GUPTA: Dan Buettner is also looking for centenarian hot spots, not in long live families but on places on the globe where a disproportionate number of people live a very long time. He calls them the Blue Zones and he's found them in Sardinia, Okinawa, Loma Linda, California, and Costa Rica.
BUETTNER: And because most of longevity is dictated by our lifestyle as opposed to our genes, we believe that by going to these Blue Zones and methodically looking at what these people do, we can distill out a de facto formula for longevity. GUPTA: On the Nakoa (ph) Peninsula in Costa Rica, men who reach 60 are four times as likely to reach 100 as their counterparts in the United States or Europe. Families are close here. Hard work is the norm. And there's no such thing as retirement.
BUETTNER: This 80-year-old has the vigor of a 40-year-old.
GUPTA: These Costa Ricans eat a healthy diet, plenty of vegetables and fruit like papaya and citrus fruits. And the tortillas they eat are made using a special process that produces more calcium, helping to keep bones strong in old age.
Pachia (ph) is a good example. She's 100 years old; walks wherever she needs to go and is still able to wield the machete.
In Sardinia, Buetttner says the local wine has special properties.
BUETTNER: It has the highest levels of polyphenomes, these artery scrubbing anti-oxidants of any other wine in the world.
GUPTA: In Okinawa, Buettner credits ikigu (ph) or sense of purpose. BUETTNER: And they know why they're on this planet. If their ikigu (ph) was a karate master, they continue to fuel that activity with the same passion.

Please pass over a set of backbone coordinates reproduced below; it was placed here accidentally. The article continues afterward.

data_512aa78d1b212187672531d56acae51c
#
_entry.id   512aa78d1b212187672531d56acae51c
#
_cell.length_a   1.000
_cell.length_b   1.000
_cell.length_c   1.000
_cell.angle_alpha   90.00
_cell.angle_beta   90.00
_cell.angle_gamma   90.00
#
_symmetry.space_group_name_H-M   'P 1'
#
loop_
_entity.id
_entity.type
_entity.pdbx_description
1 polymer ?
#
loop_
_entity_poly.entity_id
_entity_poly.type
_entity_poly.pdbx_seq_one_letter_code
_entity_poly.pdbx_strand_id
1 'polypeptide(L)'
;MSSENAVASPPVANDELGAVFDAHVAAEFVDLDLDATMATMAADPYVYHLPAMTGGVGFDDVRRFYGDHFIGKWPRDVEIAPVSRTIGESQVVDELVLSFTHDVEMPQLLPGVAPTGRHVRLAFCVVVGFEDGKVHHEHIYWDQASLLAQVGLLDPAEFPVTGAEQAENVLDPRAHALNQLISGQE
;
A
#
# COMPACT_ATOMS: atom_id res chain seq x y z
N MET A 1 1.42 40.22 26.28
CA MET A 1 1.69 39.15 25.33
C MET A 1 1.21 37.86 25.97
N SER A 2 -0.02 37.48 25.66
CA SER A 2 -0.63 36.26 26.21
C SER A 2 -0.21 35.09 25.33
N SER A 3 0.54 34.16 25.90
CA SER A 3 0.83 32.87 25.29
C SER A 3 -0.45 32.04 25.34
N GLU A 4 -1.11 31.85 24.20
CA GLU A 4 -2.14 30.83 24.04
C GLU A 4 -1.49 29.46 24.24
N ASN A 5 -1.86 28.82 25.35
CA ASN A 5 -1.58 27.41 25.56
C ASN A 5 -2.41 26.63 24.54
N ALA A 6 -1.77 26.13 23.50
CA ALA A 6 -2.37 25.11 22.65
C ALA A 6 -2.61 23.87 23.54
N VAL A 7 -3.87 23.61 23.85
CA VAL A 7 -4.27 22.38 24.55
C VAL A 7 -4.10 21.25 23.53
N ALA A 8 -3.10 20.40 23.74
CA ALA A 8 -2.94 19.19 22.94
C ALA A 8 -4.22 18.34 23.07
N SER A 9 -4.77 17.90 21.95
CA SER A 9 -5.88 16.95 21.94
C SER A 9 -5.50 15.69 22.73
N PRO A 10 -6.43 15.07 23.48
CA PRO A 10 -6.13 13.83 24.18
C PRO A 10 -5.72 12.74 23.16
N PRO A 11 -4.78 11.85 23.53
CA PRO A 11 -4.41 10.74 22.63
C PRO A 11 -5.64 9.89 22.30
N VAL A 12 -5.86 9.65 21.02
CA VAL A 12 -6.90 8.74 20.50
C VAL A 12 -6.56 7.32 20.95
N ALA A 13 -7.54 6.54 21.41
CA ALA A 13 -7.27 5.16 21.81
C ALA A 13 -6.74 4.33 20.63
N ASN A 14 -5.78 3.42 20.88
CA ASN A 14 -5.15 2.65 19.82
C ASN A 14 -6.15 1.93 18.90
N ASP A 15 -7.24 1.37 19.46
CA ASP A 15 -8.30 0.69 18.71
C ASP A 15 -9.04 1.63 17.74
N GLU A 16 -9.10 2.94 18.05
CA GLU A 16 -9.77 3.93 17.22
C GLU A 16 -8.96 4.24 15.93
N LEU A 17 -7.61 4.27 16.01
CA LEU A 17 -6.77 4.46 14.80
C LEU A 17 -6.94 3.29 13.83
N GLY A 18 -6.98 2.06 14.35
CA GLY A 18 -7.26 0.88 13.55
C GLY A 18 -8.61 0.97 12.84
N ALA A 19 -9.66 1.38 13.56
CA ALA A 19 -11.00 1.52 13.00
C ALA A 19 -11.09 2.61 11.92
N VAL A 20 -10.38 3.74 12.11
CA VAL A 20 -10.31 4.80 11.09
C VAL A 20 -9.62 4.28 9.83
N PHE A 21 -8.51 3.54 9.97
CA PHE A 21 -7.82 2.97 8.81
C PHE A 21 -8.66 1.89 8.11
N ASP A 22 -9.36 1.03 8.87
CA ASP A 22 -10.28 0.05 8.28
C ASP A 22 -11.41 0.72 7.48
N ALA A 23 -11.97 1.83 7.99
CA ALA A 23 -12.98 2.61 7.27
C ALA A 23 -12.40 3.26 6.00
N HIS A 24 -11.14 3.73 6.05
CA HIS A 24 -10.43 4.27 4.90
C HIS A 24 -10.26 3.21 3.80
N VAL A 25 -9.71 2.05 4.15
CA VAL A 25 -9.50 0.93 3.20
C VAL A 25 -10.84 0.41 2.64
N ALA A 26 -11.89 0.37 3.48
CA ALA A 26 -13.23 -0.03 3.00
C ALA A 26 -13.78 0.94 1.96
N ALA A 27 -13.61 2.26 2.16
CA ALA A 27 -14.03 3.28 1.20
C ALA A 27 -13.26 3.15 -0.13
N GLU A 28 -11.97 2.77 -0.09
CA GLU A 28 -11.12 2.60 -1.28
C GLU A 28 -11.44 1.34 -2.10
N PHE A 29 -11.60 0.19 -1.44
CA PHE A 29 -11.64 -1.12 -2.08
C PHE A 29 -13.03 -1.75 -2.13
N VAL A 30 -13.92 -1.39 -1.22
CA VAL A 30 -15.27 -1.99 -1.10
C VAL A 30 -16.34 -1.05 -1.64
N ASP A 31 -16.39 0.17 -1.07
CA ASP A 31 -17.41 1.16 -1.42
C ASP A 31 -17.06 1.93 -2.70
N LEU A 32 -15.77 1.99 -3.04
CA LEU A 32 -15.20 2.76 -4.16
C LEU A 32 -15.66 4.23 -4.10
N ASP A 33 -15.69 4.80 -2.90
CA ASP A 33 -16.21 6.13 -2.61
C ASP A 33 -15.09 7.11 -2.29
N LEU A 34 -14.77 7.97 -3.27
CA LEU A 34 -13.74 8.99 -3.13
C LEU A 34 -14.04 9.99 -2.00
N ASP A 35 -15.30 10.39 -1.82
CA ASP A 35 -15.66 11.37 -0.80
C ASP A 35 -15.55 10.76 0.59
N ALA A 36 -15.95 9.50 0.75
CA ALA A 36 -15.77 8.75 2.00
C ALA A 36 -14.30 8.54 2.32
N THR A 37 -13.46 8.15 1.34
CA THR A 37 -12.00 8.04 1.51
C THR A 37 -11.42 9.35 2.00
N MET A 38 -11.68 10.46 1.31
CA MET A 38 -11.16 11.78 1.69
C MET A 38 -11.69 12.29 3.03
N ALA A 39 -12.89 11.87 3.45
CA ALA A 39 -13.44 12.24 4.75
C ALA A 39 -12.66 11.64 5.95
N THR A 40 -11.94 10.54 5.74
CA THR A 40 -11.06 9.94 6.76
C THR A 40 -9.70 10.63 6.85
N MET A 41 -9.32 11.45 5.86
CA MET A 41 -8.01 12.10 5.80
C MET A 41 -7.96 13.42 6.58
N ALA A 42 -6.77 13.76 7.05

GUPTA: Okinawans also eat a low fat diet rich in fish and fruits and vegetables and loaded with tofu.
BUETTNER: I know tofu is strange for a lot of people, but it's arguably the world's most perfect food, high in protein, low in fat. It's full of minerals and it also contains something called phytoestrogen, which has been shown to lower your chances of getting a heart attack. It's been shown to reduce your chance breast cancer.
GUPTA: In Loma Linda, Buettner points to clean living and a stress relieving Sabbath.
UNIDENTIFIED MALE: We then shall we say brothers?
BUETTNER: Loma Linda is the area of highest concentration of Seventh Day Adventists, and they're conservative Christians, Methodists, which means they're not drinking, they're not smoking, taking that 24 hours off every week to de-stress, get their exercise.
GUPTA: Buettner says the Blue Zones offer a recipe for healthy living that could add eight good years to your life. And he offers this advice.
BUETTNER: Eat a plant based diet, mostly plants. Number two, regular low intensity exercise and then number three, invest in family and friends.
GUPTA: Now, most people don't live in a Blue Zone. The Red Zone is more like it. But as baby boomers get older, more and more of them are chasing life. You can find countless promises about ways to turn back the clock. Some are a little dubious.
But what about dietary supplements? It's a multi billion dollar industry. Some people, healthy people, take dozens of pills every day. Probably more than any one person, Dr. Andrew Weil is responsible for the supplement boom. So you may be surprised to hear him say that some of his past advice on supplements is wrong.